As volunteers were were encouraged to wake patients up for visits. I rarely did this when folks were near the end. Even when my dad was dying, he was sleeping most of the time, only woken by a nurse now and then to check vitals and give meds. He would sometimes smile at me but I don’t know if he knew me. So I’d just sit and be with him. It was fine. He died peacefully after a few days.
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Reply to Windyridge
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ArtistDaughter Oct 21, 2021
Thank you. That's very helpful. This is so difficult. I want to do what is right.
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It could very well be that your mom wants to be left alone. Everyone wants to be left alone from time to time. She's probably ready to go and wants to be able to do so.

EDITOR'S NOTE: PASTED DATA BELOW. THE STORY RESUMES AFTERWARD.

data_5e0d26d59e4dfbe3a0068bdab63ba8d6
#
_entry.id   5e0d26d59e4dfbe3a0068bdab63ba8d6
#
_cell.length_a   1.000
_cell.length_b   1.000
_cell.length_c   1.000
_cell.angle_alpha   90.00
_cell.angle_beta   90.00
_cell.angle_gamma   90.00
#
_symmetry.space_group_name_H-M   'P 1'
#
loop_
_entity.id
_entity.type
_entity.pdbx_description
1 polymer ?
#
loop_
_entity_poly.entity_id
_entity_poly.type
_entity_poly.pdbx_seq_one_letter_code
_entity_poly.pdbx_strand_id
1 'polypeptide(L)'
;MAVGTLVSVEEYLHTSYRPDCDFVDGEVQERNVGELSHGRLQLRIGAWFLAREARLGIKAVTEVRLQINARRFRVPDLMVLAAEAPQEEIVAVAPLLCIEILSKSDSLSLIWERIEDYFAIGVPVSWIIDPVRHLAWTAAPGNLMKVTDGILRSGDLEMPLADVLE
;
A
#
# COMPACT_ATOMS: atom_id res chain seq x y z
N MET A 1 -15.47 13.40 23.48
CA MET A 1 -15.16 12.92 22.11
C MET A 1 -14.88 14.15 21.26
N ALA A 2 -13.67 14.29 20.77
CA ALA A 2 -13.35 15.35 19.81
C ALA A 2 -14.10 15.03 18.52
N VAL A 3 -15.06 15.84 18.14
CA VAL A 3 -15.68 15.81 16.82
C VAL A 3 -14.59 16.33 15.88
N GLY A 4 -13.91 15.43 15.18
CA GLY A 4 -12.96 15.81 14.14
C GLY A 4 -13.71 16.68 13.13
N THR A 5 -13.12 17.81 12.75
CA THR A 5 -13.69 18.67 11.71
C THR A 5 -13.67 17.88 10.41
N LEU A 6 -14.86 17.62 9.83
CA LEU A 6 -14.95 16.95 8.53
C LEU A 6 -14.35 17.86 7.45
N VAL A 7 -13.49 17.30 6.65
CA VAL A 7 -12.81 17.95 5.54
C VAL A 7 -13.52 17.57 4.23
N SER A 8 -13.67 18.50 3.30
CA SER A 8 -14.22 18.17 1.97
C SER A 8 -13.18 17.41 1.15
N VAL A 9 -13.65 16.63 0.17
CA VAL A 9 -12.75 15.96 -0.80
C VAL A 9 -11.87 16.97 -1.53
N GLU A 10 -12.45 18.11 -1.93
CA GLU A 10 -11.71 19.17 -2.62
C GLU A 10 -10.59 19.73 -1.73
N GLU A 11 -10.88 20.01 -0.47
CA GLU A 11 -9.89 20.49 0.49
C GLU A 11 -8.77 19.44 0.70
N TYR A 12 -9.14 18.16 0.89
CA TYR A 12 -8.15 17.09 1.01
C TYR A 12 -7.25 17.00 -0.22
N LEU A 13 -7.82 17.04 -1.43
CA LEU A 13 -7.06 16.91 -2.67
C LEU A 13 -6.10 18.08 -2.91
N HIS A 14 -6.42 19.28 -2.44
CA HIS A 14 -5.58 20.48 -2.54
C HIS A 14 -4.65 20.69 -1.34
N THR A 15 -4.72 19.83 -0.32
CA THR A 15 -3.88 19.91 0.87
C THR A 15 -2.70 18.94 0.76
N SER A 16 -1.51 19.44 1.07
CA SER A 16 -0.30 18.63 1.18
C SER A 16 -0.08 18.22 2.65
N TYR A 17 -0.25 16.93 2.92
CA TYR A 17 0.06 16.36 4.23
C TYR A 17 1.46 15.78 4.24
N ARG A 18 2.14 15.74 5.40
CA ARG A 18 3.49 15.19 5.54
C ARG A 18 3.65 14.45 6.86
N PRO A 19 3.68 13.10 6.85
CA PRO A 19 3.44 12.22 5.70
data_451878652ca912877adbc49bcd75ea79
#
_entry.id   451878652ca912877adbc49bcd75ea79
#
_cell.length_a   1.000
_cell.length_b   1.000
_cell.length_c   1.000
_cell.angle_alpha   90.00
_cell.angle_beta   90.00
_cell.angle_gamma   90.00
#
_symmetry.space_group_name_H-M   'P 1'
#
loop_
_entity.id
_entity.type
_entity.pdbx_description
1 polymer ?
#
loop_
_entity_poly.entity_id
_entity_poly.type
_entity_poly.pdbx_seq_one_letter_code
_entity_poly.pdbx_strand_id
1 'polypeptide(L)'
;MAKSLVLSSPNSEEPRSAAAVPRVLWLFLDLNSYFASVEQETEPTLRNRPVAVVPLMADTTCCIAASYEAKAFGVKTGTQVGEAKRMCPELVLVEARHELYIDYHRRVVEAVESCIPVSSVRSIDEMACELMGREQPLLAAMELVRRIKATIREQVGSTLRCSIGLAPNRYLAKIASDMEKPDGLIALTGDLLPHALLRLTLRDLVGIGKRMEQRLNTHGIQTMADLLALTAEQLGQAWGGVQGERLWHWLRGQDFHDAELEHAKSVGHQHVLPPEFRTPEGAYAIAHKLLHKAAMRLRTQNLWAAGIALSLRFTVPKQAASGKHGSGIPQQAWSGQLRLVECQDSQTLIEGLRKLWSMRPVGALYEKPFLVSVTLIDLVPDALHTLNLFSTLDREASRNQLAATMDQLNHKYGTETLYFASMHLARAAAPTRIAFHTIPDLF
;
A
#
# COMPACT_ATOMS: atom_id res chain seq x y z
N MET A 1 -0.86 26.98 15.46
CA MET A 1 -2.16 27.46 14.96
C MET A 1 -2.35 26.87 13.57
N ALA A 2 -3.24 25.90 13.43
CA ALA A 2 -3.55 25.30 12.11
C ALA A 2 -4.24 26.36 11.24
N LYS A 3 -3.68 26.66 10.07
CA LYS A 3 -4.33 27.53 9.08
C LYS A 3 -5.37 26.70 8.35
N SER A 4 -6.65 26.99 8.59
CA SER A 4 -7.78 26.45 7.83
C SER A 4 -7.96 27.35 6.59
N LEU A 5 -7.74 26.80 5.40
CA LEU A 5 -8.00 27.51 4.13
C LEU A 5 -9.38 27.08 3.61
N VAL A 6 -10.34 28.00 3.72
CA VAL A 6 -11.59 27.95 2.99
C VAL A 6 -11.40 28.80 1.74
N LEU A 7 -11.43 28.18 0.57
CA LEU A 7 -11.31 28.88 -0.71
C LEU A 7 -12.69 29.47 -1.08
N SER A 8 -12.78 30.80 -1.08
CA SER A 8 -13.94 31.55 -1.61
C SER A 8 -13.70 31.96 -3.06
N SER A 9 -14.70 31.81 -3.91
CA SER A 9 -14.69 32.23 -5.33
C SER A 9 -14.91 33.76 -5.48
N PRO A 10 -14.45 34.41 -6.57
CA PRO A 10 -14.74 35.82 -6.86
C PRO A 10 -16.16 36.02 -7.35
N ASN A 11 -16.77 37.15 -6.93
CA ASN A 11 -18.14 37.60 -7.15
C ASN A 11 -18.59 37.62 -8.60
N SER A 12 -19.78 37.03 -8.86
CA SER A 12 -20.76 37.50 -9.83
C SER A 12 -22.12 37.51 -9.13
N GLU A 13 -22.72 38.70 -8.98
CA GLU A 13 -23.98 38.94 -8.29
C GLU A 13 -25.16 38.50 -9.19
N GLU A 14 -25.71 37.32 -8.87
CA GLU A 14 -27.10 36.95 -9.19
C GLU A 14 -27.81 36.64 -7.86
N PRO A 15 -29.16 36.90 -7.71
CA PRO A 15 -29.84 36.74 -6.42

Many times a person will not let go and go in peace to the next life if there's people by them every minute. They think they have to hold on for some reason.
If it doesn't seem like she wants the comfort you're offering, then only stay with her for a few minutes and go into the other room. Cut back your visits to only once a day.
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ArtistDaughter Oct 21, 2021
Thank you. People keep telling me to be there with her, but I think she may not want that. I've been caring for her for 10 years, so I've learned to read her pretty well.